We are grateful for our skilled and diverse team of sewing professionals at JOA. Our Atelier consists of Jennifer Oberg, Master Dressmaker, Sophia Gallegos, First Hand, Elaine Gima, Head Seamstress, Lynne Donaldson, Alterations Specialist, and Micah Oberg, Sewing Assistant. Our wonderful and collaborative team makes every project an absolute pleasure to work on.

Below find the descriptions of the various roles and what their responsibilities entail:

Seamstress: Typically they have a strong knowledge of sewing, cutting, mending, and adding details to garments. A seamstress sometimes may only specialize in a few of these areas, while a Dressmaker or Tailor will be well-skilled in the construction of original or custom garments, as well as, alterations for garments.

Dressmaker: Historically dressmakers were women creating custom clothing for women. Today, a Dressmaker can refer to any sex and can work on all types of clothing. Typically a dressmaker designs and creates bespoke garments from scratch but they also are highly skilled in altering clothing.

Alterations Specialist: Focuses on the alteration of garments to give clothing the best fit possible. They are highly-skilled in dealing with all types of alterations, from the most basic to the most complex. They usually have a sharp eye for articulate details.

First Hand: The First Hand advises the team in the sewing and construction of garments. They usually assist the Cutter/Draper or Costume Manager in constructing new costumes and patterns. And they will also supervise the other sewists in the shop.

Tailor: Historically tailors were men creating men’s clothing from scratch or altering clothing. Today a tailor can refer to any sex and can work on all types of clothing. They can create both menswear and womenswear from scratch or alter clothing.

Patternmaker: They usually create the patterns used for making clothing or for making the base design of a garment. These patterns can be used to make the same garment over and over. Or if it is specifically for one garment, it would be the pattern created on paper or muslin before it is cut out of the fabric to be used on the original fabric or muslin test garment.

Cutter/Draper: Their main responsibility is the creation of the costumes. They work with the construction and preparation of the garments. They also interpret the design of the garment created by the Designer and the Patternmaker.

If you are in need of any alterations, custom gowns, or restyling, then please get in touch with JOA. You can email us at admin@jenniferoberg.com to schedule an appointment.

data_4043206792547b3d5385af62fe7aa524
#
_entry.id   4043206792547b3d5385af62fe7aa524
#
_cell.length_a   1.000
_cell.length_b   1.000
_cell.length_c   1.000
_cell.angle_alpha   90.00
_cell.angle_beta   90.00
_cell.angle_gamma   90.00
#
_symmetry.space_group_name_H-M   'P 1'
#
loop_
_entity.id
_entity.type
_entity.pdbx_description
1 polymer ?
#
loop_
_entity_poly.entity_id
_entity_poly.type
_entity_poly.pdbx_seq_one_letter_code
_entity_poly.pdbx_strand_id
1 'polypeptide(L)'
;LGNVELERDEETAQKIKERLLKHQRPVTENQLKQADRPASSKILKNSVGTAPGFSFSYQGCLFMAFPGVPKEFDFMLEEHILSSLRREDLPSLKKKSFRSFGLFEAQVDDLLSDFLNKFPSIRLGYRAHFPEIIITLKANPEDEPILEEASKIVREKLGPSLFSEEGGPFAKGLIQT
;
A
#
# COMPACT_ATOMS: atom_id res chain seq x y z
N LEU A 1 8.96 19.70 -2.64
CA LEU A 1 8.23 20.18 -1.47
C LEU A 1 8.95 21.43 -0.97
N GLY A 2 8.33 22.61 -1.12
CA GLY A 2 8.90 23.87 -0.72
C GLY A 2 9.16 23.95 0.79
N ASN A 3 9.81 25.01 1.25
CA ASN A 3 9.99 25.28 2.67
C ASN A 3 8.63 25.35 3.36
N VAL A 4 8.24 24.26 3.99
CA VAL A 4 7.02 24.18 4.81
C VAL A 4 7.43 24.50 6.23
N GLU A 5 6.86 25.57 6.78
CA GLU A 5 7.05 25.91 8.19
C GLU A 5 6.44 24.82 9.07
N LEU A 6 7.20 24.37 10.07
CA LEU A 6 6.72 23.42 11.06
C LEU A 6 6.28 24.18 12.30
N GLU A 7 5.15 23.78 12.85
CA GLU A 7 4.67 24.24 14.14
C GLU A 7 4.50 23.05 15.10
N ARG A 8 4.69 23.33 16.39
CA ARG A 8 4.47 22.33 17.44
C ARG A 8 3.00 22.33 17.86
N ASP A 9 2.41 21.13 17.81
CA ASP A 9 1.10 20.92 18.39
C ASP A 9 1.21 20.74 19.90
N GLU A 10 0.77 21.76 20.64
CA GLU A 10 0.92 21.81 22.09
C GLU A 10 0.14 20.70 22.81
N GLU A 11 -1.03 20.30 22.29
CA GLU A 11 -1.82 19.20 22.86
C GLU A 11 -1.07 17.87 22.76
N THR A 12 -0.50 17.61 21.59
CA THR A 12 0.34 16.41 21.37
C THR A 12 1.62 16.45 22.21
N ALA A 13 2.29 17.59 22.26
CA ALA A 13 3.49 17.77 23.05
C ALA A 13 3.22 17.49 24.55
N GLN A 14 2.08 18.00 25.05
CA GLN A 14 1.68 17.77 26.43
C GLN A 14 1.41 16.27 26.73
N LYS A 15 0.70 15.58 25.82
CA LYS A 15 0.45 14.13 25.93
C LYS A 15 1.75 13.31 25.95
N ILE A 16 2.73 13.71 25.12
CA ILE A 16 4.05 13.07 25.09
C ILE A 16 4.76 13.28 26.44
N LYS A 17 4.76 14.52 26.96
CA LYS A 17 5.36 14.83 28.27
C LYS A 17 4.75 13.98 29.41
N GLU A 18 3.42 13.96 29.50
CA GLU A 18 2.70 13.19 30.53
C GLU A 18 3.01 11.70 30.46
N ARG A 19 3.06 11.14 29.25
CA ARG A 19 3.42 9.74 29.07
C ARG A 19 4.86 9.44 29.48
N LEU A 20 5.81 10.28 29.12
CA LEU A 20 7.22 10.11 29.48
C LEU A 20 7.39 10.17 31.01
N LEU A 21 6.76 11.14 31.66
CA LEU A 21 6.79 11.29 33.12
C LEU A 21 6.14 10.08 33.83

Bridal Trends of 2022: Pleats

Pleats are becoming the latest trend in Bridal Fashion and Design. Many designers and brides are going towards pleats to add the details and textures their wedding gowns are missing. A fun style from the past making a return with a modern twist.

A brief history of pleating takes us back to ancient Egypt where this technique originated. The pleated fabric was used to decorate the garments of very high class, royal, or wealthy people. The pleats were all completed by hand and when the fabric was washed the pleats would come out, so the process would need to be repeated again and again each time. The demanding process of pleating fabric resulted in pleats becoming a symbol of power and wealth. 

In modern pleating, new techniques have been developed to keep pleats from washing out. ‘Permanent Pleats’ were created after World War II. By using chemicals and heat setting methods the pleats can continue to remain in a fabric. Ultimately, this new process has allowed pleating to become accessible to everyday people, not just royalty. 

At the atelier, we recently worked together with Bride Holly on a custom wedding gown. For now we can only share some behind-the-scenes photos but in the coming months we will share the final design. The bride was very interested in having a gown with pleating in it. We worked through several design ideas with her and settled on a silk organza to create the pleating.

We reached out to several pleating companies in Los Angeles to get samples made of the silk organza. We wanted to make sure that it was exactly what the Bride was looking for. We ordered a couple of 3 yard panels, one in an accordion pleat and the other in a sunburst pleat.  We all fell in love with the sunburst pleat, because it was so flexible in creating different shapes and designs. 

The JOA team then continued to work on the gown to create the Bride’s custom pleated wedding gown.  There was no way to do the traditional mockup process with cotton muslin on this dress.  So we ordered extra pleated panels to work with as the mockup. Below you can see some work-in-progress photos when we received the first round of pleated fabric and started draping it on the dress form. Stay tuned for more photos where we will reveal the final design of the wedding gown!

Heirloom Gowns & Pandemic Weddings – Part 3

Photography by Madelynne Lorraine

Continuing our blog series with Bride Kristin and Groom Sven, we have the final part, part three! In this blog we will share more about the couple’s love story and how they navigated their wedding plans during the unpredictable moment of the pandemic.